# April 10, 2006

Coverage: [DBCB] Chapter 20, pp. 1079-1087

## Why Might the Core of the Formal Data Cube Contain Aggregations

• consider our good ole fact table: Sales(isbn, date, dealer, price)
• notice that isbn is not a key
• let's add a serial number: Sales(serialno, isbn, date, dealer, price)
• while serialno is a key, it is not well suited for the cube
• because summing price over any/all attributes while keeping serialno fixed has no effect
• so let's go back to our original friend: Sales(isbn, date, dealer, price)
• it is okay for no key to appear among the dimensions
• just means that now each point in the cube, rather than being the price of a single book, represents the total sales of that isbn on a given date, by a given dealer
• recall that CUBE operator sums dependent attributes
• for that we need total number of sales
• final fact table: Sales(isbn, date, dealer, val, cnt)
• notice now that individual books are not visible

## Example Tuples of CUBE(Sales)

• ('123456', '2006-03-30', 'Books&Co', 42.12, 3)
• notice this tuple is also in Sales
• (*, '2006-03-30', 'Books&Co', 3,000.56, 131)
• now this tuple is not in Sales
• (*, '2006-03-30', *, 100,007.72, 5,360)
• (*, *, *, 4,000,120.54, 200,120)

## Another Query

```SELECT dealer, AVG(price)
FROM Sales
WHERE isbn='12345'
GROUP BY dealer;
```
is answered by computing the tuples (d, v/n) over tuples from CUBE(Sales) with form ('12345', *, d, v, n)
• '12345' is a value for attribute isbn
• d is a group (dealer) variable
• * is neither a value, nor group

## All or Nothing Aspect of CUBE Operator

• aggregates by one or more of the attributes in the fact table (each of which is typically a foreign key into a dimension table)
• e.g., group by dealers or not at all
• we'd like to be able to group at a finer level of granularity
• as the number of grouping attributes grows, two problems arise:
• it becomes expensive to store the results, there are too many
• such a large number of aggregates are not easily organized into the cube
• solution approach taken by most commercial database systems:
• support the user in choosing some materialized views of the cube
• a materialized view is the result of a query which we store in the DB
• typically an aggregation of the full data cube

## Some Example Queries with Materialized Views

• adapted from [DBCB] Example 20.19, pp. 1083-1085
• group dates by month and dealers by city:
```INSERT INTO SalesV1
SELECT isbn, month, city, SUM(val) AS val, SUM(cnt) AS cnt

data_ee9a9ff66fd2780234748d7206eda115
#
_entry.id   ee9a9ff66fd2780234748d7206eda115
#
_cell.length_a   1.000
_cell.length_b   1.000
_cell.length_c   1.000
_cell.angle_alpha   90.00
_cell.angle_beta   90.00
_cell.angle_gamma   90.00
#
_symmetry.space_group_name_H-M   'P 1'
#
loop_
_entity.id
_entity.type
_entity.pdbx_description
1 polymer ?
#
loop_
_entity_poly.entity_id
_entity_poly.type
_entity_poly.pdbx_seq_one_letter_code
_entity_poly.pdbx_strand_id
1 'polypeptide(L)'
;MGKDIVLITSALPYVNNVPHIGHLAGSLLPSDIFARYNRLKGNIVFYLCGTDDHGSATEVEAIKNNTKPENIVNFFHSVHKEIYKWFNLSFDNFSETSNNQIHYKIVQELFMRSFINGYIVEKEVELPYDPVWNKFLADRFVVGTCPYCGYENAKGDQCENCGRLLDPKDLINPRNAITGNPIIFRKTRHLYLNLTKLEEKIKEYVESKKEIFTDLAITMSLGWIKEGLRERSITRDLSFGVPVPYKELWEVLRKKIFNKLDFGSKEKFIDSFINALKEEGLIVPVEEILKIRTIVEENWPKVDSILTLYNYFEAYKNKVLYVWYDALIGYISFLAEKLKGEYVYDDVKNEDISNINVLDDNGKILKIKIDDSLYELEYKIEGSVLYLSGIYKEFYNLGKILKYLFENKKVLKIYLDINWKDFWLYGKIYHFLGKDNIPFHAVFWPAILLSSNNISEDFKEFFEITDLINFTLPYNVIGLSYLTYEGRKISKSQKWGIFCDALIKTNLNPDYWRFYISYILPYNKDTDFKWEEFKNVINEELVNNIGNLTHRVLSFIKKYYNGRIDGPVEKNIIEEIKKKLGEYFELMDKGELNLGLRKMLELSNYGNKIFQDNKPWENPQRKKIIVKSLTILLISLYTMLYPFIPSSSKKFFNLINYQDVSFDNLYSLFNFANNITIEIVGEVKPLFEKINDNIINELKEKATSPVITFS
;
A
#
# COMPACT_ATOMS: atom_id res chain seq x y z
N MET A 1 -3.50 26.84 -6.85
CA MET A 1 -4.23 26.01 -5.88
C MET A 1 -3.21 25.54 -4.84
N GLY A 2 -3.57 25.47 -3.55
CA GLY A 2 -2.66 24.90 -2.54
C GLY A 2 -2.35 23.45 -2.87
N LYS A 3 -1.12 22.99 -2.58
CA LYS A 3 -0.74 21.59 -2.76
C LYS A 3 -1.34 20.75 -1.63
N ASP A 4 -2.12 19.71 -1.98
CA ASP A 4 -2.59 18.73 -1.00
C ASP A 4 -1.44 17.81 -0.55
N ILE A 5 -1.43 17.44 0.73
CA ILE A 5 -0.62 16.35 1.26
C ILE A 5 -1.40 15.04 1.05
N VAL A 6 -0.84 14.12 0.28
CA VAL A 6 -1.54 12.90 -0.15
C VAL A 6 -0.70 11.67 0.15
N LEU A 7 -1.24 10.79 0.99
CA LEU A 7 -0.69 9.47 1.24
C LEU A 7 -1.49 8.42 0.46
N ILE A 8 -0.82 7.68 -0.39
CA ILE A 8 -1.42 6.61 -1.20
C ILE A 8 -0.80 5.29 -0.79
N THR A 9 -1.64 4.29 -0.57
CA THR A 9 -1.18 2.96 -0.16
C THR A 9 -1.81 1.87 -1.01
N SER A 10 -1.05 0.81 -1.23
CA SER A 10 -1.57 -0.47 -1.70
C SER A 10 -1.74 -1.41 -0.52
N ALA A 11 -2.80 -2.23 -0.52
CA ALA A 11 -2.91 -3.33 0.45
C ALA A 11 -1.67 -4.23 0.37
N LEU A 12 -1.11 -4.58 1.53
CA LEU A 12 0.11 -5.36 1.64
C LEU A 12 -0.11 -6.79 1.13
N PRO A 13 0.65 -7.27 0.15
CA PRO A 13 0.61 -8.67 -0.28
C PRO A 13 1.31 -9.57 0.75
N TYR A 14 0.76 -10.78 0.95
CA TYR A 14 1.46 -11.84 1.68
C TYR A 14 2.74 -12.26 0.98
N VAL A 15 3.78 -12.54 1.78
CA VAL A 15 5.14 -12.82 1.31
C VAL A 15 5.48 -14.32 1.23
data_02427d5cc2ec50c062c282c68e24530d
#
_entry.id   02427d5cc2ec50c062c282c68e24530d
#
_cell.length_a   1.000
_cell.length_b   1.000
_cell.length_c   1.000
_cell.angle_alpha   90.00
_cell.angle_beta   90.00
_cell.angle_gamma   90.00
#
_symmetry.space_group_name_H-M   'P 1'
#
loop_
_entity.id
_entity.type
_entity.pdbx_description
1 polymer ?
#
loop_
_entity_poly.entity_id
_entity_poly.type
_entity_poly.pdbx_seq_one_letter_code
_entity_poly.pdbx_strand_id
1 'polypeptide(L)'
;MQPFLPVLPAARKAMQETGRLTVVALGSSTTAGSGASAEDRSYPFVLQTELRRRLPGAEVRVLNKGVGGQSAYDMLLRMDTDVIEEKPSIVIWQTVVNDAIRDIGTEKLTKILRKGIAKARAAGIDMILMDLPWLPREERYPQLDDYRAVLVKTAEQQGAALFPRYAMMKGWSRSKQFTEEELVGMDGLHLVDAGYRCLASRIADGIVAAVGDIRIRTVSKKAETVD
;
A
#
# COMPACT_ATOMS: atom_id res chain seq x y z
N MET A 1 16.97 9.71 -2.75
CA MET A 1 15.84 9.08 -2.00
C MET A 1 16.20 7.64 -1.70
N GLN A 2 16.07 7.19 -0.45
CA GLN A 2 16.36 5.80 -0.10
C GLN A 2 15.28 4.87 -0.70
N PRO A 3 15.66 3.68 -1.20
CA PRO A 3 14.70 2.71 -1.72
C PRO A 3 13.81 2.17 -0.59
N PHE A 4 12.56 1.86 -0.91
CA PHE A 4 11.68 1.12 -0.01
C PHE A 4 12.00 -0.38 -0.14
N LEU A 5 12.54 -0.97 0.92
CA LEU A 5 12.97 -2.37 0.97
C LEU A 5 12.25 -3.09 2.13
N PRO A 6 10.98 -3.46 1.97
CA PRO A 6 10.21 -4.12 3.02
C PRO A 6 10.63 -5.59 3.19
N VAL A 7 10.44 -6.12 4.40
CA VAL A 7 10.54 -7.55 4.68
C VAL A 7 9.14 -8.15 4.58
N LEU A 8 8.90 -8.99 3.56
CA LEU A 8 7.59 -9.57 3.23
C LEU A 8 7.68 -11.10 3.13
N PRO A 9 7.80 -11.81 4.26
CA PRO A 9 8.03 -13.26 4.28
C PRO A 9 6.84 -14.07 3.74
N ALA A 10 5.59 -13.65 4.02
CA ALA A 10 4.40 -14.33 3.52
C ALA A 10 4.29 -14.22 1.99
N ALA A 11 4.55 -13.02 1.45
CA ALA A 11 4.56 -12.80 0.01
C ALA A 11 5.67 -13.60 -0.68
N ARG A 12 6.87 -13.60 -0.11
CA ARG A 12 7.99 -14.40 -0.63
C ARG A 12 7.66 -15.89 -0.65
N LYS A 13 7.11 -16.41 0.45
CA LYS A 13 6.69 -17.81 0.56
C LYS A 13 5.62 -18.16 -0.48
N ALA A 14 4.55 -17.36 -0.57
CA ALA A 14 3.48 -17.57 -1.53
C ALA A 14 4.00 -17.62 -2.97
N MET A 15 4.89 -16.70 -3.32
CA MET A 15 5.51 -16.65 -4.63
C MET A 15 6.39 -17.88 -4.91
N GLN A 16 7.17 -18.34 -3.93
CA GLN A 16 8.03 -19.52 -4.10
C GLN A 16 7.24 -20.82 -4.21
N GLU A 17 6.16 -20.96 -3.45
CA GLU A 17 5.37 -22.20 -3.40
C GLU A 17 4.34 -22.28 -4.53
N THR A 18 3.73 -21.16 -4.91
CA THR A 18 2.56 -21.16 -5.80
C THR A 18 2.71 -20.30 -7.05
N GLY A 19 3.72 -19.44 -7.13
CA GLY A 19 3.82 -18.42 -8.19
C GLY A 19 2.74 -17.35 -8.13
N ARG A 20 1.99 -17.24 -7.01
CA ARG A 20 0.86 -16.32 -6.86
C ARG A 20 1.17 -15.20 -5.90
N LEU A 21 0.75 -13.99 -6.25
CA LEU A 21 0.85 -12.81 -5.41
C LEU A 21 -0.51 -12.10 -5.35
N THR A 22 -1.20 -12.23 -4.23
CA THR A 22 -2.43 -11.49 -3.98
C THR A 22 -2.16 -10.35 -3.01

FROM Sales JOIN Dealers ON dealer = name
GROUP BY isbn, month, city;
```
• group dates by week and dealers by state
```INSERT INTO SalesV2
SELECT isbn, week, state, SUM(val) AS val, SUM(cnt) AS cnt
FROM Sales JOIN Dealers ON dealer = name
GROUP BY isbn, week, state;
```
• these views can be used to answer queries that partition no finer than either in any dimension
• ```Q1: SELECT isbn, sum(val)
FROM Sales
GROUP BY isbn;
```
can be answered using SalesV1 or SalesV2, how?
• ```Q2: SELECT isbn, year, state, sum(val)
FROM Sales JOIN Dealers ON dealer = name
GROUP BY isbn, year, state;
```
can be answered using only SalesV1 (how?), not SalesV2 (why?)
• state is not an attribute of SalesV1, only city
• cannot roll weeks into years
• ```Q3: SELECT isbn, date, SUM(val)
FROM Sales
GROUP BY isbn, date;
```
can be answered by either SalesV1 or SalesV2
• month (of SalesV1) and week (of SalesV2) are too coarse to recover days

## A Lattice of Views

• how can we systematize our creation of materialized views wrt the queries we'd like to be able to answer?
• use graphical depictions (called Hasse diagrams) of lattices of materialized views
• what is a lattice?
• it is a partial order with a least upper bound (lub) and a greatest lower bound (glb)
• what is a partial order?
• a reflexive, antisymmetric, and transitive relation
• what is a relation?
• this you should know... :-)
• a hierarchy is a partial order with only a glb
• P1 <= P2 means that each group in partition 1 (i.e., P1) is contained in some group of partition 2 (P2)
• lattice of partitions for time intervals

(courtesy [DBCB] Fig. 20.20, p. 1085)

• lattice of partitions for dealers

(courtesy [DBCB] Fig. 20.21, p. 1086)

• notice that this represents a total order
• all total orders are also partial orders, but not vice versa

## Higher-Order Lattices of Views (and Queries)

• V1 <= V2 means that in each dimension, the partition P1 used in V1 is at least as fine as the partition P2 used in V2 (i.e., P1 <= P2)
• we can answer a query Q using view V iff V <= Q
• higher-order lattice involving Sales, the two materialized views (SalesV1 and SalesV2), and three previous queries (Q1, Q2, Q3)

(courtesy [DBCB] Fig. 20.22, p. 1087)

• such higher-order lattices can be used to help design data-cube DBs
• and in this sense, can be used as a basis for a data-cube database design tool

## References

[DBCB] H. Garcia-Molina, J. D. Ullman, and J. Widom. Database Systems: The Complete Book. Prentice Hall, 2002.